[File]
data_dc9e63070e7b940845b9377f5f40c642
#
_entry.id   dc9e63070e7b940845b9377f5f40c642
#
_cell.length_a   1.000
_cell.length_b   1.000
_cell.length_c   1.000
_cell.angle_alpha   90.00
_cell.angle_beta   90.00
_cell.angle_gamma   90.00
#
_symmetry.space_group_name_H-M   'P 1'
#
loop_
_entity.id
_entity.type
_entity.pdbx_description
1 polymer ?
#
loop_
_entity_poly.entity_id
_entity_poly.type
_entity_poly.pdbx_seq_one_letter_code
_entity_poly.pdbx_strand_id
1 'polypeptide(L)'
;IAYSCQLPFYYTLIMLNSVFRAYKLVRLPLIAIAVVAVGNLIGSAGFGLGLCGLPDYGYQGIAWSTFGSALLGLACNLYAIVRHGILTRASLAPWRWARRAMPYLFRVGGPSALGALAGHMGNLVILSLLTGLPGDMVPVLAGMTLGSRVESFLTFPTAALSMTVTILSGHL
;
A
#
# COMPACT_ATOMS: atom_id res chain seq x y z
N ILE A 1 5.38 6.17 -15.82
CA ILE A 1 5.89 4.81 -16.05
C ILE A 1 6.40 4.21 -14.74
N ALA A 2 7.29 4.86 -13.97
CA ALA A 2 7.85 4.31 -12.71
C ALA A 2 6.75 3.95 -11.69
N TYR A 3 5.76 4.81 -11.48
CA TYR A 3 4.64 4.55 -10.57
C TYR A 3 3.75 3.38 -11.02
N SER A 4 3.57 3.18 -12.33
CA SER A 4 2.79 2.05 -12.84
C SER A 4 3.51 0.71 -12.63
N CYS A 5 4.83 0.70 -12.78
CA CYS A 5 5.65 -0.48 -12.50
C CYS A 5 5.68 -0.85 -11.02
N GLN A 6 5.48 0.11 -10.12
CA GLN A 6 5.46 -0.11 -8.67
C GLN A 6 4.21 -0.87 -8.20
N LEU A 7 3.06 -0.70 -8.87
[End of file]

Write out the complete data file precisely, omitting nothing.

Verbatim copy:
data_dc9e63070e7b940845b9377f5f40c642
#
_entry.id   dc9e63070e7b940845b9377f5f40c642
#
_cell.length_a   1.000
_cell.length_b   1.000
_cell.length_c   1.000
_cell.angle_alpha   90.00
_cell.angle_beta   90.00
_cell.angle_gamma   90.00
#
_symmetry.space_group_name_H-M   'P 1'
#
loop_
_entity.id
_entity.type
_entity.pdbx_description
1 polymer ?
#
loop_
_entity_poly.entity_id
_entity_poly.type
_entity_poly.pdbx_seq_one_letter_code
_entity_poly.pdbx_strand_id
1 'polypeptide(L)'
;IAYSCQLPFYYTLIMLNSVFRAYKLVRLPLIAIAVVAVGNLIGSAGFGLGLCGLPDYGYQGIAWSTFGSALLGLACNLYAIVRHGILTRASLAPWRWARRAMPYLFRVGGPSALGALAGHMGNLVILSLLTGLPGDMVPVLAGMTLGSRVESFLTFPTAALSMTVTILSGHL
;
A
#
# COMPACT_ATOMS: atom_id res chain seq x y z
N ILE A 1 5.38 6.17 -15.82
CA ILE A 1 5.89 4.81 -16.05
C ILE A 1 6.40 4.21 -14.74
N ALA A 2 7.29 4.86 -13.97
CA ALA A 2 7.85 4.31 -12.71
C ALA A 2 6.75 3.95 -11.69
N TYR A 3 5.76 4.81 -11.48
CA TYR A 3 4.64 4.55 -10.57
C TYR A 3 3.75 3.38 -11.02
N SER A 4 3.57 3.18 -12.33
CA SER A 4 2.79 2.05 -12.84
C SER A 4 3.51 0.71 -12.63
N CYS A 5 4.83 0.70 -12.78
CA CYS A 5 5.65 -0.48 -12.50
C CYS A 5 5.68 -0.85 -11.02
N GLN A 6 5.48 0.11 -10.12
CA GLN A 6 5.46 -0.11 -8.67
C GLN A 6 4.21 -0.87 -8.20
N LEU A 7 3.06 -0.70 -8.87